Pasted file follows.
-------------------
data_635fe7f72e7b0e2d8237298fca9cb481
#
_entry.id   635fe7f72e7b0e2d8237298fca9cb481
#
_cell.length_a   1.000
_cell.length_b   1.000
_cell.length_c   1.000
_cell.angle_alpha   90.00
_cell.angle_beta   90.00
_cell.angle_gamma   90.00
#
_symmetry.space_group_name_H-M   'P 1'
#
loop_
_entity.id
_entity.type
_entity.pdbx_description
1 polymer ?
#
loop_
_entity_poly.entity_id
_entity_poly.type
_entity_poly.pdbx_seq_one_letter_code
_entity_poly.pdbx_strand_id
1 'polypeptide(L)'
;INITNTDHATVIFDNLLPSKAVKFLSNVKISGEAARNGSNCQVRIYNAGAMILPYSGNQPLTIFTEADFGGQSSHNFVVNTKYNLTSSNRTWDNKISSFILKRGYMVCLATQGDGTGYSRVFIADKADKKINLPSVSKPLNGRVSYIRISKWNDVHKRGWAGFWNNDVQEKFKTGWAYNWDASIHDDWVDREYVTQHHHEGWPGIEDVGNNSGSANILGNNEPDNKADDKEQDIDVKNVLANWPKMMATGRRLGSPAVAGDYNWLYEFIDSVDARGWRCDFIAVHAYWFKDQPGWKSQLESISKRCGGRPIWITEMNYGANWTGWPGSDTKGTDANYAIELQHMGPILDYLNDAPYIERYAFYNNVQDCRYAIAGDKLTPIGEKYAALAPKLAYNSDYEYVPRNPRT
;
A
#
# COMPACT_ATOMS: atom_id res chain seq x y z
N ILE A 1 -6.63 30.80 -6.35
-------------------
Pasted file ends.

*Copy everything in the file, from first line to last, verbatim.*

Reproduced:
data_635fe7f72e7b0e2d8237298fca9cb481
#
_entry.id   635fe7f72e7b0e2d8237298fca9cb481
#
_cell.length_a   1.000
_cell.length_b   1.000
_cell.length_c   1.000
_cell.angle_alpha   90.00
_cell.angle_beta   90.00
_cell.angle_gamma   90.00
#
_symmetry.space_group_name_H-M   'P 1'
#
loop_
_entity.id
_entity.type
_entity.pdbx_description
1 polymer ?
#
loop_
_entity_poly.entity_id
_entity_poly.type
_entity_poly.pdbx_seq_one_letter_code
_entity_poly.pdbx_strand_id
1 'polypeptide(L)'
;INITNTDHATVIFDNLLPSKAVKFLSNVKISGEAARNGSNCQVRIYNAGAMILPYSGNQPLTIFTEADFGGQSSHNFVVNTKYNLTSSNRTWDNKISSFILKRGYMVCLATQGDGTGYSRVFIADKADKKINLPSVSKPLNGRVSYIRISKWNDVHKRGWAGFWNNDVQEKFKTGWAYNWDASIHDDWVDREYVTQHHHEGWPGIEDVGNNSGSANILGNNEPDNKADDKEQDIDVKNVLANWPKMMATGRRLGSPAVAGDYNWLYEFIDSVDARGWRCDFIAVHAYWFKDQPGWKSQLESISKRCGGRPIWITEMNYGANWTGWPGSDTKGTDANYAIELQHMGPILDYLNDAPYIERYAFYNNVQDCRYAIAGDKLTPIGEKYAALAPKLAYNSDYEYVPRNPRT
;
A
#
# COMPACT_ATOMS: atom_id res chain seq x y z
N ILE A 1 -6.63 30.80 -6.35